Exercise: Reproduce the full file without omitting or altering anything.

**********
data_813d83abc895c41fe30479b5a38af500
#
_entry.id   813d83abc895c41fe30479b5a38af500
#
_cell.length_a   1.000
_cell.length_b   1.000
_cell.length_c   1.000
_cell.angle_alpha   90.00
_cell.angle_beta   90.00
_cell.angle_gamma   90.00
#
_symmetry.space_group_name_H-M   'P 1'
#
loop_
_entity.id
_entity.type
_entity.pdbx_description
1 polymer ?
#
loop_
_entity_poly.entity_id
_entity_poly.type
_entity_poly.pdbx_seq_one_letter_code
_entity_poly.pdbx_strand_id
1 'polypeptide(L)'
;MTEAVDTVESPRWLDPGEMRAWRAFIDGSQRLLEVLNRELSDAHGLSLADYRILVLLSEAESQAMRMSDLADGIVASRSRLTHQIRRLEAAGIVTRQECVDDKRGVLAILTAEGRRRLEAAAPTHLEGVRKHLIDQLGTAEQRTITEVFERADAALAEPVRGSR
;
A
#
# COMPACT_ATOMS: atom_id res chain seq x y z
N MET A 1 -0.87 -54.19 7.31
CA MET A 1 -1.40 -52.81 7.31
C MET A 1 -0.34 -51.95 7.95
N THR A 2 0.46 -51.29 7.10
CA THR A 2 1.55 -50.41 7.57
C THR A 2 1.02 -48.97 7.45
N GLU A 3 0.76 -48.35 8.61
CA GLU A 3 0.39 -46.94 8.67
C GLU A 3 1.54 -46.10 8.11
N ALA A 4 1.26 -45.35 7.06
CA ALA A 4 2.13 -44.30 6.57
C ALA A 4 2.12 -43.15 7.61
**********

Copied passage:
data_813d83abc895c41fe30479b5a38af500
#
_entry.id   813d83abc895c41fe30479b5a38af500
#
_cell.length_a   1.000
_cell.length_b   1.000
_cell.length_c   1.000
_cell.angle_alpha   90.00
_cell.angle_beta   90.00
_cell.angle_gamma   90.00
#
_symmetry.space_group_name_H-M   'P 1'
#
loop_
_entity.id
_entity.type
_entity.pdbx_description
1 polymer ?
#
loop_
_entity_poly.entity_id
_entity_poly.type
_entity_poly.pdbx_seq_one_letter_code
_entity_poly.pdbx_strand_id
1 'polypeptide(L)'
;MTEAVDTVESPRWLDPGEMRAWRAFIDGSQRLLEVLNRELSDAHGLSLADYRILVLLSEAESQAMRMSDLADGIVASRSRLTHQIRRLEAAGIVTRQECVDDKRGVLAILTAEGRRRLEAAAPTHLEGVRKHLIDQLGTAEQRTITEVFERADAALAEPVRGSR
;
A
#
# COMPACT_ATOMS: atom_id res chain seq x y z
N MET A 1 -0.87 -54.19 7.31
CA MET A 1 -1.40 -52.81 7.31
C MET A 1 -0.34 -51.95 7.95
N THR A 2 0.46 -51.29 7.10
CA THR A 2 1.55 -50.41 7.57
C THR A 2 1.02 -48.97 7.45
N GLU A 3 0.76 -48.35 8.61
CA GLU A 3 0.39 -46.94 8.67
C GLU A 3 1.54 -46.10 8.11
N ALA A 4 1.26 -45.35 7.06
CA ALA A 4 2.13 -44.30 6.57
C ALA A 4 2.12 -43.15 7.61